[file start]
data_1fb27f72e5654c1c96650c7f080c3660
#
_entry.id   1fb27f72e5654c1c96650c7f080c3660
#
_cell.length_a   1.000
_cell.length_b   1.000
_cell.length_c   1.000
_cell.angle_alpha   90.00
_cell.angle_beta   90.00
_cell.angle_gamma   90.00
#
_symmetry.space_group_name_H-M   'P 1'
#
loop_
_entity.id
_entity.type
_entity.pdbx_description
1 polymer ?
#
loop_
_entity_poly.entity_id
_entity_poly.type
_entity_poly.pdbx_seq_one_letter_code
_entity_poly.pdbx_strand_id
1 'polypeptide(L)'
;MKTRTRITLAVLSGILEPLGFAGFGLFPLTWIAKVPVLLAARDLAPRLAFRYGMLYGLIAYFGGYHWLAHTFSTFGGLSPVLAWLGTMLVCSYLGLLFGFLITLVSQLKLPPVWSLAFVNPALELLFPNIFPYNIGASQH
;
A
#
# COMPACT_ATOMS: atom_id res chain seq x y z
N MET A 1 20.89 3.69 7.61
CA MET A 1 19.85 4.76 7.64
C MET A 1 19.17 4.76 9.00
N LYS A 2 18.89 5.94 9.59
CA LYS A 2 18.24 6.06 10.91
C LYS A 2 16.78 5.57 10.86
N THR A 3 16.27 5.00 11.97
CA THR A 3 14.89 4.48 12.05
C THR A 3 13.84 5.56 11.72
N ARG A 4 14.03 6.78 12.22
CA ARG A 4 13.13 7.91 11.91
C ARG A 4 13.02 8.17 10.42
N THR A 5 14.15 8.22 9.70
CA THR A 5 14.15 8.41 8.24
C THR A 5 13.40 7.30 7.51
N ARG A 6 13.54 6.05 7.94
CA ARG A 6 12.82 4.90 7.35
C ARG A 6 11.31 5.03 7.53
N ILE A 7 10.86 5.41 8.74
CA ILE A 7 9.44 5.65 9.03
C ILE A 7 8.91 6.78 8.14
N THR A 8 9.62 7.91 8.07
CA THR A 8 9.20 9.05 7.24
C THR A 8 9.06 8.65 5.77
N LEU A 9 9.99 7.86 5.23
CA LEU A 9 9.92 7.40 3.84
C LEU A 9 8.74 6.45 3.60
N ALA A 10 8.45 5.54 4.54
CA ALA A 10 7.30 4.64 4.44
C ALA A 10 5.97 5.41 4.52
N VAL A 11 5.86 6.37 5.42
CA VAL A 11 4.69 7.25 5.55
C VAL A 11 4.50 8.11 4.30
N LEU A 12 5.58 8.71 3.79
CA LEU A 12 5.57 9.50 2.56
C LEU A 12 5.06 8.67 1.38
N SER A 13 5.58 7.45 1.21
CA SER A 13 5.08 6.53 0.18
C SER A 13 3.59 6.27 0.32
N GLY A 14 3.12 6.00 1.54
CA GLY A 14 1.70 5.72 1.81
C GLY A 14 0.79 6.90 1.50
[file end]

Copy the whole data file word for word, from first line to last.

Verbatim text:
data_1fb27f72e5654c1c96650c7f080c3660
#
_entry.id   1fb27f72e5654c1c96650c7f080c3660
#
_cell.length_a   1.000
_cell.length_b   1.000
_cell.length_c   1.000
_cell.angle_alpha   90.00
_cell.angle_beta   90.00
_cell.angle_gamma   90.00
#
_symmetry.space_group_name_H-M   'P 1'
#
loop_
_entity.id
_entity.type
_entity.pdbx_description
1 polymer ?
#
loop_
_entity_poly.entity_id
_entity_poly.type
_entity_poly.pdbx_seq_one_letter_code
_entity_poly.pdbx_strand_id
1 'polypeptide(L)'
;MKTRTRITLAVLSGILEPLGFAGFGLFPLTWIAKVPVLLAARDLAPRLAFRYGMLYGLIAYFGGYHWLAHTFSTFGGLSPVLAWLGTMLVCSYLGLLFGFLITLVSQLKLPPVWSLAFVNPALELLFPNIFPYNIGASQH
;
A
#
# COMPACT_ATOMS: atom_id res chain seq x y z
N MET A 1 20.89 3.69 7.61
CA MET A 1 19.85 4.76 7.64
C MET A 1 19.17 4.76 9.00
N LYS A 2 18.89 5.94 9.59
CA LYS A 2 18.24 6.06 10.91
C LYS A 2 16.78 5.57 10.86
N THR A 3 16.27 5.00 11.97
CA THR A 3 14.89 4.48 12.05
C THR A 3 13.84 5.56 11.72
N ARG A 4 14.03 6.78 12.22
CA ARG A 4 13.13 7.91 11.91
C ARG A 4 13.02 8.17 10.42
N THR A 5 14.15 8.22 9.70
CA THR A 5 14.15 8.41 8.24
C THR A 5 13.40 7.30 7.51
N ARG A 6 13.54 6.05 7.94
CA ARG A 6 12.82 4.90 7.35
C ARG A 6 11.31 5.03 7.53
N ILE A 7 10.86 5.41 8.74
CA ILE A 7 9.44 5.65 9.03
C ILE A 7 8.91 6.78 8.14
N THR A 8 9.62 7.91 8.07
CA THR A 8 9.20 9.05 7.24
C THR A 8 9.06 8.65 5.77
N LEU A 9 9.99 7.86 5.23
CA LEU A 9 9.92 7.40 3.84
C LEU A 9 8.74 6.45 3.60
N ALA A 10 8.45 5.54 4.54
CA ALA A 10 7.30 4.64 4.44
C ALA A 10 5.97 5.41 4.52
N VAL A 11 5.86 6.37 5.42
CA VAL A 11 4.69 7.25 5.55
C VAL A 11 4.50 8.11 4.30
N LEU A 12 5.58 8.71 3.79
CA LEU A 12 5.57 9.50 2.56
C LEU A 12 5.06 8.67 1.38
N SER A 13 5.58 7.45 1.21
CA SER A 13 5.08 6.53 0.18
C SER A 13 3.59 6.27 0.32
N GLY A 14 3.12 6.00 1.54
CA GLY A 14 1.70 5.72 1.81
C GLY A 14 0.79 6.90 1.50